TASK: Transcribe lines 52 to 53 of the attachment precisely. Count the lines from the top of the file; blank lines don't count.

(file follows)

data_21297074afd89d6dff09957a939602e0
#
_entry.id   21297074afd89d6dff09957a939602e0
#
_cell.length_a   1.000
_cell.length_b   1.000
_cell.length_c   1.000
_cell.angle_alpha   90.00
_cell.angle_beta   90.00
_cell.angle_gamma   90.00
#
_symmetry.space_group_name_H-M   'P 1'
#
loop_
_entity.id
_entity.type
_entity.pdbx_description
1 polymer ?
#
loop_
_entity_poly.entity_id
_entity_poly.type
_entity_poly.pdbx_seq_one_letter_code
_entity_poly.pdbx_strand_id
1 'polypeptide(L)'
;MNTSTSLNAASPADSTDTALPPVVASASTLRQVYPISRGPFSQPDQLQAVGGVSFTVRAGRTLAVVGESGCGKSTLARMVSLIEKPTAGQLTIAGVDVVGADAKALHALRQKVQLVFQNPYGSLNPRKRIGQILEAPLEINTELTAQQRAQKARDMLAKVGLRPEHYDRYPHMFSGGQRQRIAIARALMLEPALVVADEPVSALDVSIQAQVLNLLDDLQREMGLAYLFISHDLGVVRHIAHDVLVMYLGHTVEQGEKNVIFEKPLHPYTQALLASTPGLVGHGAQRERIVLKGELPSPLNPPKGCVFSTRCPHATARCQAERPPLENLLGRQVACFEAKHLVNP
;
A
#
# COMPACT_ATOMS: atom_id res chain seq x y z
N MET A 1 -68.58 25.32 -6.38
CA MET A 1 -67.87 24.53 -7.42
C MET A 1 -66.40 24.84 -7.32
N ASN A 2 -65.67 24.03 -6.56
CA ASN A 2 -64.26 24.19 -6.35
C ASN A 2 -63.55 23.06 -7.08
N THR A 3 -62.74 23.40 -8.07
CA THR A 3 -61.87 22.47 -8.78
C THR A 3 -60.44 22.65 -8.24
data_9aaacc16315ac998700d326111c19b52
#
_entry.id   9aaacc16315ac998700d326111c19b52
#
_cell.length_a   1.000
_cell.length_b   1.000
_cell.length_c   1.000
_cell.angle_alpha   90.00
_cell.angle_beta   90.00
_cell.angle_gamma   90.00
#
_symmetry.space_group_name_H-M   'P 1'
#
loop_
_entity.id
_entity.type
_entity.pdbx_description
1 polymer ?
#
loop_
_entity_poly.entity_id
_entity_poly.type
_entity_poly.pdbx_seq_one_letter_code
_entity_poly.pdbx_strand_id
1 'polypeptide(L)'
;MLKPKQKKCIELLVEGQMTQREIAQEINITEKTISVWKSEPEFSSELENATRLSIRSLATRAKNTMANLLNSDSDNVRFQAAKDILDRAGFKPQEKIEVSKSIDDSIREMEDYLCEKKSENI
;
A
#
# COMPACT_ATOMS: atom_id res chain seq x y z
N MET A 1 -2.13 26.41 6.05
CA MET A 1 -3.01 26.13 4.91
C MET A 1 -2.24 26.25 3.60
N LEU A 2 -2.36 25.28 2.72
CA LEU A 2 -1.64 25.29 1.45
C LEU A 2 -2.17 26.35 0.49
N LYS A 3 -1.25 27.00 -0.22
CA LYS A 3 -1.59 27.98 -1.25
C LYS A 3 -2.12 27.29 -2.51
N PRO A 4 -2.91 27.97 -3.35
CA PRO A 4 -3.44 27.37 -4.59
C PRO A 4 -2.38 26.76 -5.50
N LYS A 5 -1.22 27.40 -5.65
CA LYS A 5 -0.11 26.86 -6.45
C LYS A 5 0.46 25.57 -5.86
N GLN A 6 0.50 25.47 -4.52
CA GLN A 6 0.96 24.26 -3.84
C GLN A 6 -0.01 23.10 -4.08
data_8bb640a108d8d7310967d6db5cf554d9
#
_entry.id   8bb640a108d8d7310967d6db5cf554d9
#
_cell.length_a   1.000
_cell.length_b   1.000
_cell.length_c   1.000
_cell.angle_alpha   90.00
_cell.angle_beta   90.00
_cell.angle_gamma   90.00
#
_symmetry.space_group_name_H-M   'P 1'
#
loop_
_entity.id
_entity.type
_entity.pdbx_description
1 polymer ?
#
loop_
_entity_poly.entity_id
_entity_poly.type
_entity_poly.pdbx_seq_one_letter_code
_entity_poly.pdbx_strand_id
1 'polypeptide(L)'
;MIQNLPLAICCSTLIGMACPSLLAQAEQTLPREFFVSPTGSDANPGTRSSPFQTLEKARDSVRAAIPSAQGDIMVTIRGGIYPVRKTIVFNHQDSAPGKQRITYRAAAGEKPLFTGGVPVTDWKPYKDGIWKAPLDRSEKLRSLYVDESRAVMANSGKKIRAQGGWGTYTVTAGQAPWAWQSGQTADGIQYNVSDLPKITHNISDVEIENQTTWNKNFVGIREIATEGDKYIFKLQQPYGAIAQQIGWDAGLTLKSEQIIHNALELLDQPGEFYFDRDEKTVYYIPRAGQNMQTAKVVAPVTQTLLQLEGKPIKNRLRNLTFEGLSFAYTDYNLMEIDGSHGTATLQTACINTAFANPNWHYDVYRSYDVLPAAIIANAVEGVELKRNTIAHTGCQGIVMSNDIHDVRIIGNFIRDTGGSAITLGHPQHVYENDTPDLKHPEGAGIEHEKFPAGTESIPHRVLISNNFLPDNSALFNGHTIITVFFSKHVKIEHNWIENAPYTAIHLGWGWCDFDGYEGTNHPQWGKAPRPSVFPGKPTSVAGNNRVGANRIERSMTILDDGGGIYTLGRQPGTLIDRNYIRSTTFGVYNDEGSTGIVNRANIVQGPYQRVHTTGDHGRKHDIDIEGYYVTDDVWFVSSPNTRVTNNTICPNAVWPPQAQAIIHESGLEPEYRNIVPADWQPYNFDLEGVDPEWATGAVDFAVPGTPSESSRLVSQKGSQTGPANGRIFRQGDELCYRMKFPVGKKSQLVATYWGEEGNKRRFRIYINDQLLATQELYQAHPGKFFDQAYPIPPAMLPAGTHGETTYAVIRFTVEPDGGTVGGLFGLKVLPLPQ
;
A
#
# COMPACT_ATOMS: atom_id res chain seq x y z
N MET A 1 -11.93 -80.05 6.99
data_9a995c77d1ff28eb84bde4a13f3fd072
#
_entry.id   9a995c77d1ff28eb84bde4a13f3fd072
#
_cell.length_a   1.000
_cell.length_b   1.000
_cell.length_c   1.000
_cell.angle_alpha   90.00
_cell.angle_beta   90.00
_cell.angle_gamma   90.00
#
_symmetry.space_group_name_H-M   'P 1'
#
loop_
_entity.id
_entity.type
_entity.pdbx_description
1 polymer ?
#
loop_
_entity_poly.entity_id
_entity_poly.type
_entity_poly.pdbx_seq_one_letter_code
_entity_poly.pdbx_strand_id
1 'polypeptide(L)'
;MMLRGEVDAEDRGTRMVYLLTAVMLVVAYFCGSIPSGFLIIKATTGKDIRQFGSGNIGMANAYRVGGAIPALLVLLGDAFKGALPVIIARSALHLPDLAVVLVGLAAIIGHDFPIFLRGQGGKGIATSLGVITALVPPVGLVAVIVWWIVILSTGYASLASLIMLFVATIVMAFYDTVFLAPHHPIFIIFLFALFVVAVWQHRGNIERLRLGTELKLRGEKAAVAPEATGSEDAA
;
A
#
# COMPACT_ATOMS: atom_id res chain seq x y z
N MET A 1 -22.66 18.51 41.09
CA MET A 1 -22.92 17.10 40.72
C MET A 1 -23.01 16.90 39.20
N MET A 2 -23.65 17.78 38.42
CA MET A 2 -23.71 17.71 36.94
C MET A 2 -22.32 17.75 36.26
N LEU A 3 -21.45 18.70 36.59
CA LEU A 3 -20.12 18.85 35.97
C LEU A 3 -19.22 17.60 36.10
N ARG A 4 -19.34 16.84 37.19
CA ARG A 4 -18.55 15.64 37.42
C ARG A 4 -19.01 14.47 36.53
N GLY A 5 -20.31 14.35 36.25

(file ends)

#
loop_